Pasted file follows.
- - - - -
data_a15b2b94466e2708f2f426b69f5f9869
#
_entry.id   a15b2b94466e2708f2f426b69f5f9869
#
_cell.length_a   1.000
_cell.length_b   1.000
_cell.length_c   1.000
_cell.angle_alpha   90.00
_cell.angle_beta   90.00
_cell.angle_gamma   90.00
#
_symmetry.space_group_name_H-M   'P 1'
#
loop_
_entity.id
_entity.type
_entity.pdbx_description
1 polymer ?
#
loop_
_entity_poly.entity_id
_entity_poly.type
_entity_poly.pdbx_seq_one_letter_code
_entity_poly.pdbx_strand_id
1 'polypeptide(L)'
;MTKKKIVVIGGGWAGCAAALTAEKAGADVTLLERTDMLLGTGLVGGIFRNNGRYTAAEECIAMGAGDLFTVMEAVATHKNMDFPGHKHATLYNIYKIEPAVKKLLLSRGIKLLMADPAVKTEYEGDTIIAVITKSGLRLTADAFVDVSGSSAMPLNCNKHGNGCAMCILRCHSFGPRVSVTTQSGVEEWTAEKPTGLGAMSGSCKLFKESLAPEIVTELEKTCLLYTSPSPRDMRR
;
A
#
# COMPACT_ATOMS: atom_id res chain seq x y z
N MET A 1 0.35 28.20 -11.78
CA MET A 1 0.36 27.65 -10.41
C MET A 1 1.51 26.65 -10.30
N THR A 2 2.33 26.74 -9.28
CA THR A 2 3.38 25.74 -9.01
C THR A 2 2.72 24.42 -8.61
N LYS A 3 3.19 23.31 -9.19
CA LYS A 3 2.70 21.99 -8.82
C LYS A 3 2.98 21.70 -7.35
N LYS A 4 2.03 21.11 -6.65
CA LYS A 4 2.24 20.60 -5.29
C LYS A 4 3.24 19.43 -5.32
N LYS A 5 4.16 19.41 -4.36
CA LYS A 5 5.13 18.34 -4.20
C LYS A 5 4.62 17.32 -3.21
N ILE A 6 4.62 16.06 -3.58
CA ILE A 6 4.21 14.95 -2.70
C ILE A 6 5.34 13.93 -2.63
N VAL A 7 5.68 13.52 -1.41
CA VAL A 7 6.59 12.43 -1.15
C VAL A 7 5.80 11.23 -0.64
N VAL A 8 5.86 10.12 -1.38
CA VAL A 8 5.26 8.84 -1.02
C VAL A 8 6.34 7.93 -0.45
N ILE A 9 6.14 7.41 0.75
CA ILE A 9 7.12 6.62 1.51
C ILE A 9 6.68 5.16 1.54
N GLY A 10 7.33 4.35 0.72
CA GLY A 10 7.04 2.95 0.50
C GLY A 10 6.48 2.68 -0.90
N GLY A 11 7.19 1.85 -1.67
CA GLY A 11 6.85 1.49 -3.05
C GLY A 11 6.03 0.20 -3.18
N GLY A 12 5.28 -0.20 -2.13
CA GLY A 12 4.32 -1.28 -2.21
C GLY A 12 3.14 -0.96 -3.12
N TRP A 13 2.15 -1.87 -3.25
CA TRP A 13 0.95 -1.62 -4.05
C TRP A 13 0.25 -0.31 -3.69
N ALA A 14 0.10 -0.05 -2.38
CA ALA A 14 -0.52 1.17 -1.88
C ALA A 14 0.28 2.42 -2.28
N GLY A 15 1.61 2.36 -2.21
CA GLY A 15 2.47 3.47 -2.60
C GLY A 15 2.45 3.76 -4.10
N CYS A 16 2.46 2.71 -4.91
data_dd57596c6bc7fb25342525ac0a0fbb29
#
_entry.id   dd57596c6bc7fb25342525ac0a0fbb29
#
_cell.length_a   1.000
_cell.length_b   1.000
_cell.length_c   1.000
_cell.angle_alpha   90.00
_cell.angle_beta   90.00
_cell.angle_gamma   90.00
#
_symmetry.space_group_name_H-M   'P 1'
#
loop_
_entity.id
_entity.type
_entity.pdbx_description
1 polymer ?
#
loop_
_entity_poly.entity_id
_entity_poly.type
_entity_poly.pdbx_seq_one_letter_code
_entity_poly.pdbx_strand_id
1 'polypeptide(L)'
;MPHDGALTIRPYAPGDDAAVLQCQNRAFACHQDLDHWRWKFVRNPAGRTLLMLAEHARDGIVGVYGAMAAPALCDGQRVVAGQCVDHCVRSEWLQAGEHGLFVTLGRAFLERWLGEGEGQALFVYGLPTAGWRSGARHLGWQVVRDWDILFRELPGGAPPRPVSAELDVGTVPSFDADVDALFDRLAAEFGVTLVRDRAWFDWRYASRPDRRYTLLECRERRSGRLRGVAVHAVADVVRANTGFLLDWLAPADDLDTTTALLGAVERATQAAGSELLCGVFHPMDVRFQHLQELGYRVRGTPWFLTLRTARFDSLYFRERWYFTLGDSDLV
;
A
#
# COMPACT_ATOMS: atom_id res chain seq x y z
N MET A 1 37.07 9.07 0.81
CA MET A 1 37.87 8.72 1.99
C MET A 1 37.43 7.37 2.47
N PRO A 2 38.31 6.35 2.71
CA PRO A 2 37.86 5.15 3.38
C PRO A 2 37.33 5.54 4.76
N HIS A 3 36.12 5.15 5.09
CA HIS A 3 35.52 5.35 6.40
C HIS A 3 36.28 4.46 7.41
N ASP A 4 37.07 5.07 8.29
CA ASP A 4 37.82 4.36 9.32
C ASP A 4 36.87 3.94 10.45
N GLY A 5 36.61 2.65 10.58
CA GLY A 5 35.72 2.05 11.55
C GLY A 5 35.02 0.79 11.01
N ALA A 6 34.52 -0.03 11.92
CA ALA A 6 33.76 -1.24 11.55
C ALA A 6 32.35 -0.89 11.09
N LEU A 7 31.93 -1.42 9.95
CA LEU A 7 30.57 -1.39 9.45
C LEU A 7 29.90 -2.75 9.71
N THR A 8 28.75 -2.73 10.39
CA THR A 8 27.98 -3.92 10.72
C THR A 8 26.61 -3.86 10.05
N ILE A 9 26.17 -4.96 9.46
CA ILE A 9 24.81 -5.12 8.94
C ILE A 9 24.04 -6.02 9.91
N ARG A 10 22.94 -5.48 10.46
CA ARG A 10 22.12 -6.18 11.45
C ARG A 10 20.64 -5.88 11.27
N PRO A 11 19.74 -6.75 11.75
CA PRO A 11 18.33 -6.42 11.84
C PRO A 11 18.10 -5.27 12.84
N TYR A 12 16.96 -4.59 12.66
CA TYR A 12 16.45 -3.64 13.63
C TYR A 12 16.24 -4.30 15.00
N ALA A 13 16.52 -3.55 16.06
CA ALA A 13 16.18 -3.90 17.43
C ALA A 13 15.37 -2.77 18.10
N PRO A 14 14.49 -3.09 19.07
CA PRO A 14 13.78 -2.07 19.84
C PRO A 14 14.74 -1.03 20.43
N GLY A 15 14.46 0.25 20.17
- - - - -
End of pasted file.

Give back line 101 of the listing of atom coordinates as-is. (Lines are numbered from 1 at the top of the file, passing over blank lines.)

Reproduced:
1 'polypeptide(L)'